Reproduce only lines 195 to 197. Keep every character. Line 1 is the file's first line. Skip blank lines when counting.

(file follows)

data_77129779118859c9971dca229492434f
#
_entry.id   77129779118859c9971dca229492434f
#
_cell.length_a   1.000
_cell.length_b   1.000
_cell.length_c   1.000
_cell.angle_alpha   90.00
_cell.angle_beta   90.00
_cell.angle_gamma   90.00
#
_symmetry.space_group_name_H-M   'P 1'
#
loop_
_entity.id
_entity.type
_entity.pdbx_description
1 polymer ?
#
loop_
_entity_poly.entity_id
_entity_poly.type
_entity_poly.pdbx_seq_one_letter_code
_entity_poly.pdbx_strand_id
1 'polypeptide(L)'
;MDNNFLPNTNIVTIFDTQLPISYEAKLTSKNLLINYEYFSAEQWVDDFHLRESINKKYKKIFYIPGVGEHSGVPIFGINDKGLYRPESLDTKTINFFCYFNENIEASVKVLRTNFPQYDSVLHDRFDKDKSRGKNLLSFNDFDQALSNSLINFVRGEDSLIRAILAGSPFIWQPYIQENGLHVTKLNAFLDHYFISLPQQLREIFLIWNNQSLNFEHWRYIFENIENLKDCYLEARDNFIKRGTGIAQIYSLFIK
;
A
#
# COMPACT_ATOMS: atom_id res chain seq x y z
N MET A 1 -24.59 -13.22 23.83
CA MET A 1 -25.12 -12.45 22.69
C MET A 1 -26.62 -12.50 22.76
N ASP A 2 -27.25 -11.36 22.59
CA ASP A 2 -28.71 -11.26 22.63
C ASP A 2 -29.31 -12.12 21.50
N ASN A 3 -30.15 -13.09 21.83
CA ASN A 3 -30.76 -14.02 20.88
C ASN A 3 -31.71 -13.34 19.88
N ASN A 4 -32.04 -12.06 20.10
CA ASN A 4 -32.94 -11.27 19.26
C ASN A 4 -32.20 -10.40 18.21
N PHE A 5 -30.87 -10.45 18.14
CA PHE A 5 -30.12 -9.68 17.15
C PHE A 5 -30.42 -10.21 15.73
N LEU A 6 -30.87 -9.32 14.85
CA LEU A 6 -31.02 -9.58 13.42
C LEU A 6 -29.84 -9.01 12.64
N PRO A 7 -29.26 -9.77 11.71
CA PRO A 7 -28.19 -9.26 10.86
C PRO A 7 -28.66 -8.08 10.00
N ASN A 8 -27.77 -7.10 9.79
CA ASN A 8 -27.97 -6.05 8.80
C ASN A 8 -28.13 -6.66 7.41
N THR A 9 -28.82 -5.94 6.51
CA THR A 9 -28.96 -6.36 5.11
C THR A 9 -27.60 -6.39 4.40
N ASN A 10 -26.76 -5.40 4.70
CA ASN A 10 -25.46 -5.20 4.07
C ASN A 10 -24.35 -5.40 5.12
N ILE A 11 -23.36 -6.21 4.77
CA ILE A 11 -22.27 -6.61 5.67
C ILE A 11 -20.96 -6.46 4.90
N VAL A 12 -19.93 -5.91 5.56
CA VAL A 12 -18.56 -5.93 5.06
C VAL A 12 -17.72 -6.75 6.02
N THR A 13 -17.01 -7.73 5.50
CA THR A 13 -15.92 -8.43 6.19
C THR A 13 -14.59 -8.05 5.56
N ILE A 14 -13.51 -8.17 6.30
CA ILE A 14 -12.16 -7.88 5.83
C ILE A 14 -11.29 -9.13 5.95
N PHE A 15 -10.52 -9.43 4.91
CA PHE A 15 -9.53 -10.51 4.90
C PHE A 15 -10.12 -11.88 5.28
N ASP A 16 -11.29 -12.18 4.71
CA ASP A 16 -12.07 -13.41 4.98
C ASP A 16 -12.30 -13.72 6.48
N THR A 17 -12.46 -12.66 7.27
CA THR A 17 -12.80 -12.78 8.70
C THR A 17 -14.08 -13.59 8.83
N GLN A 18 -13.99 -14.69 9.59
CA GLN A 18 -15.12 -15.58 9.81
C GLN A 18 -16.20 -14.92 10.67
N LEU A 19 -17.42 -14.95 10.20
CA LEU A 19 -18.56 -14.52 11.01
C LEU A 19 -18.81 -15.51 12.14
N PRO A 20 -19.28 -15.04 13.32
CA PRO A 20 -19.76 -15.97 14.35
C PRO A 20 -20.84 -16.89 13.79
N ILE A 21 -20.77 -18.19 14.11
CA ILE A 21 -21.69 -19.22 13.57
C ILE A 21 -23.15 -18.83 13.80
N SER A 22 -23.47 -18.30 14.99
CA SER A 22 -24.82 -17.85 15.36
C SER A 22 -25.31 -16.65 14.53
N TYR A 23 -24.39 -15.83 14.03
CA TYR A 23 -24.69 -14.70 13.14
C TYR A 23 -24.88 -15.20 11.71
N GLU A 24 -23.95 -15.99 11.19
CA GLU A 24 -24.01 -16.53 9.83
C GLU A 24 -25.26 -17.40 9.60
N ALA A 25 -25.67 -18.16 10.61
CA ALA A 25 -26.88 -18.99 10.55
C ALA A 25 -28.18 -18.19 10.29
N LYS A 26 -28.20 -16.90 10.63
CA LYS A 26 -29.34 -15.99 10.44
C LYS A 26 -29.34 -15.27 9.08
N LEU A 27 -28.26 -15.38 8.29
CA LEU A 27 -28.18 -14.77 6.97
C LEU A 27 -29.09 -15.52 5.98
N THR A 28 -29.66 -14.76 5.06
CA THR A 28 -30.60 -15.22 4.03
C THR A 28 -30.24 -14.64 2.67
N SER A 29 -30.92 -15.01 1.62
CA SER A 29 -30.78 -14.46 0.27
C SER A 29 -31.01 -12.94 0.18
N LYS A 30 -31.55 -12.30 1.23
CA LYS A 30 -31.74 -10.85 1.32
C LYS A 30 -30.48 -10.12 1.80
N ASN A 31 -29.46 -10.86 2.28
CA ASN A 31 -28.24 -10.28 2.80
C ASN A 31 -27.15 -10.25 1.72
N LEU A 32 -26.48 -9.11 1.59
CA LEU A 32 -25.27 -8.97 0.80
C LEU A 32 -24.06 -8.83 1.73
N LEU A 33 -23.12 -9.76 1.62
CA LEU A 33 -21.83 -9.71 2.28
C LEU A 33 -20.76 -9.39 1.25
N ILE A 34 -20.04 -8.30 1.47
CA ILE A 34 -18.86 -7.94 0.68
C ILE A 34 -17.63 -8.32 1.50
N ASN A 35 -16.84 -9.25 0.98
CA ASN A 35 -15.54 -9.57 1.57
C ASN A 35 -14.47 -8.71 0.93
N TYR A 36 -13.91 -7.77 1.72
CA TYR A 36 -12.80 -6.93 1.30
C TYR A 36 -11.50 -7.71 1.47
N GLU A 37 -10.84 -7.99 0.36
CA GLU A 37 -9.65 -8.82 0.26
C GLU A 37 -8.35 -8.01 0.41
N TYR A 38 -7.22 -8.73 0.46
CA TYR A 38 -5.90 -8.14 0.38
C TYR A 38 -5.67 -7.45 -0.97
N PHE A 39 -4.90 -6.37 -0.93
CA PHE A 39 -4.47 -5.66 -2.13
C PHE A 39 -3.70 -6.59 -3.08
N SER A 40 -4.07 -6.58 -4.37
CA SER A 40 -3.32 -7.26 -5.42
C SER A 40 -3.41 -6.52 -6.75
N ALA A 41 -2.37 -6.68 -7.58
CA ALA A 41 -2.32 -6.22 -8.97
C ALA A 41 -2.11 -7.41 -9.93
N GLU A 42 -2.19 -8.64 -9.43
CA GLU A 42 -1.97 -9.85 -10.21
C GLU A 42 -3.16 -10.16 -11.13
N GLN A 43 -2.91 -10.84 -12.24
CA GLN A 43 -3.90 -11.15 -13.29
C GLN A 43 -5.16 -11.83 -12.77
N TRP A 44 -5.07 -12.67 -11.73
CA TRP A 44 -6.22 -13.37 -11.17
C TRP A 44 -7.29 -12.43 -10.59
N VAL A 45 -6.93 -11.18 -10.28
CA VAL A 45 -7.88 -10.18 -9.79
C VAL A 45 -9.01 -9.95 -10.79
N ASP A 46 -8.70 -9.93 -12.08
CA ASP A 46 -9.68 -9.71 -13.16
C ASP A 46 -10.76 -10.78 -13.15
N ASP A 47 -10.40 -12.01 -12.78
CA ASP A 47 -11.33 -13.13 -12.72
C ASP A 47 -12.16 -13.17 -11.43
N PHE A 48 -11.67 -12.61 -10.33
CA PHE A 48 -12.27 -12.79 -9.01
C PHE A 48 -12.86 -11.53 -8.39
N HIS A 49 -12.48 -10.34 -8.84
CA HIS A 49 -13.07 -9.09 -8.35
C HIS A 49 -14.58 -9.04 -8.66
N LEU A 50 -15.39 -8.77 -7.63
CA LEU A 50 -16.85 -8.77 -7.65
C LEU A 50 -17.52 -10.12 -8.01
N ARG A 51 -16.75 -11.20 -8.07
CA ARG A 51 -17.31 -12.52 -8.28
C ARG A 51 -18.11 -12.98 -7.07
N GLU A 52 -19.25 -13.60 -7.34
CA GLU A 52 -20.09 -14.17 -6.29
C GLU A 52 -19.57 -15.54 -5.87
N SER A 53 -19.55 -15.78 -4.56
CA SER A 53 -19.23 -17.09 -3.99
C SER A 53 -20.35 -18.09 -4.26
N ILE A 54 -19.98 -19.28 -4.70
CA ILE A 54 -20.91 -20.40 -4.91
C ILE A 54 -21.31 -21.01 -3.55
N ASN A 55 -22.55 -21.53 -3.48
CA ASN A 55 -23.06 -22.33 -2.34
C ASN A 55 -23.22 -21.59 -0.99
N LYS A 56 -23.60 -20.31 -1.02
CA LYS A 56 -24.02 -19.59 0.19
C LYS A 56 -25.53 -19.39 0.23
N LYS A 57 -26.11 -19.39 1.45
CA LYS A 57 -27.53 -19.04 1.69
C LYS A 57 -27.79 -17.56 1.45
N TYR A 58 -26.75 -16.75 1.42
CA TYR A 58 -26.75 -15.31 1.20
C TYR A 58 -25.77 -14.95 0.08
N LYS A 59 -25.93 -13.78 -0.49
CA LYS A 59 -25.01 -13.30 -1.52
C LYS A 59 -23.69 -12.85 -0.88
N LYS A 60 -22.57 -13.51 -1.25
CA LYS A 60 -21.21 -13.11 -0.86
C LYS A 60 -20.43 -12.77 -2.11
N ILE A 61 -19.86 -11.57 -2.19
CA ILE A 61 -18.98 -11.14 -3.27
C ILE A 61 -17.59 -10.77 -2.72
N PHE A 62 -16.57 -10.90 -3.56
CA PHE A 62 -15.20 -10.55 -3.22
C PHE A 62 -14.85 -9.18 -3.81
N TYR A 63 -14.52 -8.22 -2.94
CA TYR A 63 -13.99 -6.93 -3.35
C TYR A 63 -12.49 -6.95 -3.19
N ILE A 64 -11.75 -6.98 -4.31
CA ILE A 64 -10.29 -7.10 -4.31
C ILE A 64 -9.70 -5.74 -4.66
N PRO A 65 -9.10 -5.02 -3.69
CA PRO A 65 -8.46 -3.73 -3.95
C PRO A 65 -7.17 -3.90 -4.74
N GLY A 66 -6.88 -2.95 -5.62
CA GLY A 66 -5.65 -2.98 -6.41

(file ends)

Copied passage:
C ASN A 55 -23.22 -21.59 -0.99
N LYS A 56 -23.60 -20.31 -1.02
CA LYS A 56 -24.02 -19.59 0.19